Remove *all* apple rootstock growth?

I’ve grafted about 24-ish Apple rootstocks (see: Apples tree grafting: Multiple scions on first year rootstock - #21 by schme16), with all but some more recent grafts (around 19 were done mid August, the rest early September) having started to grow very nicely (several centimetres at least).
The rootstocks have also started to put out some small shoots, and for each rootstock I’ve remove all but a single well placed shoot in the hopes of grafting something else there next year.

My question is: How much will it harm the current scions to leave a single rootstock shoot?
Should I remove them all no matter what, or is it not that harmful?
Will I be extending the healing process?
How likely is it that all nutrients will divert, leading to scion death?

Thanks in advance!

As long as the root stock shoots arent dominate over the scion you shouldnt have a problem leaving one. You are rerouting some of the energy that would go to the scion, so it could slow growth to some extent.


I figured it’d take at least a little energy, but I’m glad to hear that so long as the rootstock shoot doesn’t gain apical dominance it shouldn’t take the lot.
The trees themselves won’t be used for anything more than finding good pollen parents for breeding experiments, so I was hoping to save a few dollars (and my already limited yard space!) and graft multiple varieties to each over time, and liked the idea of grafting to the rootstock directly more than top working.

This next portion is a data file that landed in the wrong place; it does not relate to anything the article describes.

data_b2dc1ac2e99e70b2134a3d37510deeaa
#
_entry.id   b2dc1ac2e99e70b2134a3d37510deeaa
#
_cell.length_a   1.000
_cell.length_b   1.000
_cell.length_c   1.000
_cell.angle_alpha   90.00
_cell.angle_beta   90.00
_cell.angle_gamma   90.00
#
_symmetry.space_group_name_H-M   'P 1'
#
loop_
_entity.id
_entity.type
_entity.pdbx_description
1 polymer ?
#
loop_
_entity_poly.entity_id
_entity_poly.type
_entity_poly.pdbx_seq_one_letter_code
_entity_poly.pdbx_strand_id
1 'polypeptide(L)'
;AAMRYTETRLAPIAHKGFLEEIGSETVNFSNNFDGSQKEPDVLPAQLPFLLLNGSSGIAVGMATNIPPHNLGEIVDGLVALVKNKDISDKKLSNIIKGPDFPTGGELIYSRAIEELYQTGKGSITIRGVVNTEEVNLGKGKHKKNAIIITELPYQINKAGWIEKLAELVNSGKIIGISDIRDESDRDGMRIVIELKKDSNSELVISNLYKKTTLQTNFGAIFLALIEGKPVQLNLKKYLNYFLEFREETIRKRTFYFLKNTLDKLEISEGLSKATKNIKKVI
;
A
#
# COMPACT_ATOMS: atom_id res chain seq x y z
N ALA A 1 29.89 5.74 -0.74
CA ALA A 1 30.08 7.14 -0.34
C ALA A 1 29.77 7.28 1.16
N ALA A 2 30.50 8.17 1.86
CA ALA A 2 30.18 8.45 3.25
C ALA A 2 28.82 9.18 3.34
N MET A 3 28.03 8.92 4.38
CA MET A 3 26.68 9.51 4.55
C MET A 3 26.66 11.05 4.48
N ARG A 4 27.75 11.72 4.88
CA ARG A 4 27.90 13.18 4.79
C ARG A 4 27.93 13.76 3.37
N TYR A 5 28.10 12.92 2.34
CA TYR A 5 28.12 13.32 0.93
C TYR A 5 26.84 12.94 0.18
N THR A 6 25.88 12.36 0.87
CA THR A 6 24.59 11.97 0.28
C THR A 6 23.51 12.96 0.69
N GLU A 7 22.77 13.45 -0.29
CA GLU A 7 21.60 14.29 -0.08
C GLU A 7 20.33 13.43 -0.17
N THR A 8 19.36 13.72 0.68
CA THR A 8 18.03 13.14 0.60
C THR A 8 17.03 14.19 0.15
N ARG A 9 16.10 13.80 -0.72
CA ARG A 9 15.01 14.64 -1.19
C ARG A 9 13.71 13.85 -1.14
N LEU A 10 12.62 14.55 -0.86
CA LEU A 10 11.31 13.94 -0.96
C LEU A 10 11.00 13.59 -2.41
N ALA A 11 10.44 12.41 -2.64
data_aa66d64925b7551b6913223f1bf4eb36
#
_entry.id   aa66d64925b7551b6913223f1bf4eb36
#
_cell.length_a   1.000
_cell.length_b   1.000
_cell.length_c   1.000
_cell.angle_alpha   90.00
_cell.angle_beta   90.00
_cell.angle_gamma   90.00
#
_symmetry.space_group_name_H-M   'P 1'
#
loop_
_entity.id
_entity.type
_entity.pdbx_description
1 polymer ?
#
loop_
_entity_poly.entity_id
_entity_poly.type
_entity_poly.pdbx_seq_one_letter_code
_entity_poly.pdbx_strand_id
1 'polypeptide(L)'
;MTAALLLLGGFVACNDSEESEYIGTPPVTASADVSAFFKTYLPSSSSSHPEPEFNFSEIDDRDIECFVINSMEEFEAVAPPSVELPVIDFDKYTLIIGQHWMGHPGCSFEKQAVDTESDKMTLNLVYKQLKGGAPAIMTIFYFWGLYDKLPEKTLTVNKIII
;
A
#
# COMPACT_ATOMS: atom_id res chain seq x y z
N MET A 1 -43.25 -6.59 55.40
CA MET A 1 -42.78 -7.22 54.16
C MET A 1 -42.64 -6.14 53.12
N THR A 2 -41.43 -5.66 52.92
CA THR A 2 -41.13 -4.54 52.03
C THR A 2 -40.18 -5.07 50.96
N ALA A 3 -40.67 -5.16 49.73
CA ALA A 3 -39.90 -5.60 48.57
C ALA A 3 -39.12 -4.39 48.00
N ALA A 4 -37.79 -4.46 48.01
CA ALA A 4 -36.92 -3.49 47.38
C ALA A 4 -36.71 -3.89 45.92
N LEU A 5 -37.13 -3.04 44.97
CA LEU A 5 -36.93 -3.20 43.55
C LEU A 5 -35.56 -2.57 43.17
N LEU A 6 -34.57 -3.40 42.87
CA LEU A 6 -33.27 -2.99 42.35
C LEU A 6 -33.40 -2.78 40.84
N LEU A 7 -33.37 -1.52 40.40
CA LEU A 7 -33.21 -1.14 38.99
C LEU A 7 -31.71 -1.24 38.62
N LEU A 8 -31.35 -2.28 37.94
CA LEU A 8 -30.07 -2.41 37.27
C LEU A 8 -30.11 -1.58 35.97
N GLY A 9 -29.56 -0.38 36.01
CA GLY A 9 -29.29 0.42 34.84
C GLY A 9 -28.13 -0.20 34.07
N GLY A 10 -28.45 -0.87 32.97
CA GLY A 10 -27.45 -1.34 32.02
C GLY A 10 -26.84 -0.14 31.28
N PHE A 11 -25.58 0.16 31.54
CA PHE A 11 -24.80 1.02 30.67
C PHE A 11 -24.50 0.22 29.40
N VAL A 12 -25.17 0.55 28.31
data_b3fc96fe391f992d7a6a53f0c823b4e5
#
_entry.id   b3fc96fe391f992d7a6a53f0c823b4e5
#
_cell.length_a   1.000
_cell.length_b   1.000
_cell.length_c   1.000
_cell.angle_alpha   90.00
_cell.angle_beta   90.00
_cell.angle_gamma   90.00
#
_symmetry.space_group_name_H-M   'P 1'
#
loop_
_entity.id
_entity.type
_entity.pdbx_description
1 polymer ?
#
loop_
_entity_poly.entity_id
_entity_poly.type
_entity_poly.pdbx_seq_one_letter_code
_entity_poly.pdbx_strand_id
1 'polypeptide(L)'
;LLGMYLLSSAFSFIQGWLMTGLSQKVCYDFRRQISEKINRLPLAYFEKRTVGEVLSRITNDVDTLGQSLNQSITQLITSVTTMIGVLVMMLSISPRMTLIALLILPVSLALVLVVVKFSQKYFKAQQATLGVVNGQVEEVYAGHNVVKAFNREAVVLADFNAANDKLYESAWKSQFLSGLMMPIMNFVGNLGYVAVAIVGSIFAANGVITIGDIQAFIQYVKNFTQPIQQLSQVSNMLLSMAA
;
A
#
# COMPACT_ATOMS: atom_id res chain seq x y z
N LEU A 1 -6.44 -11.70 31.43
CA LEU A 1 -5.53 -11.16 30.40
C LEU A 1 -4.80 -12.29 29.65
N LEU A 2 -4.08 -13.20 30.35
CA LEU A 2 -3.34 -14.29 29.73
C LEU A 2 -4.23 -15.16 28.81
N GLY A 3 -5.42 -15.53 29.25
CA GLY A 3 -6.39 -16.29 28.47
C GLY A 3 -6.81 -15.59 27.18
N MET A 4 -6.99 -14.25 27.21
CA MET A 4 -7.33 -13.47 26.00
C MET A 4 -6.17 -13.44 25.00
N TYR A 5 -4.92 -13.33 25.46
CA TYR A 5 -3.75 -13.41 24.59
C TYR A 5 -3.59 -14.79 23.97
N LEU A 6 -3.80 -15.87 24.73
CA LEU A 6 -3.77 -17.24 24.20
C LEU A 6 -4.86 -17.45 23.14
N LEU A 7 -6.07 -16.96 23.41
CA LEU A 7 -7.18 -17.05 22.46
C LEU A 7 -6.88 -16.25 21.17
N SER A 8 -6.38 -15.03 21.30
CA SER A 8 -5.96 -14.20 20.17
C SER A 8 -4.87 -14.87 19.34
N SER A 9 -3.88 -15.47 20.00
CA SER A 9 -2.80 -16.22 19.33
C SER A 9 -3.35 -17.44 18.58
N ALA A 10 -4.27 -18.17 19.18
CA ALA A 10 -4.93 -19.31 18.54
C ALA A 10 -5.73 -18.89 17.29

Except that the shoot is manufacturing its own energy and providing some of it to grow more root. As long as it doesn’t shade the scion’s leaves it shouldn’t inhibit its growth, IMO, and if it is harvesting light that would otherwise hit the ground it may be increasing it. That is, the extra root could feed the scion if the sucker was later removed. Also, as long as the tree has access to all the nutrients and water it needs for max growth.


I’d sure hope they are! They’re in great soil, with a nice thick mulch, in a 85-90% direct sun location, and moisture sensor checked every 1-2 days, haha.

I’ll take the responses so far as saying that at worst it may slow the growth of the scion, and at best may even improve it.

I remove “ all” shoots from below graft union on my trees .
Only allowing the scion to grow .
Adding other varieties to the top in the future if wanted.
Prefer one variety per tree.
I would not want a tree that forks low to the ground with multiple varieties. Just my opinion

One wants vigorous growth in establishing trees but only moderate once crops are adequate to fulfill need. Less work and better fruit that way.


The only thing about removing ‘all’ the shoots is that if the graft ends up weak and dying…the rootstock usually dies also
if all growth has religiously been removed.
Just my observation.


Well, I remove all rootstock shoots for a month or so to force all the energy into the scion,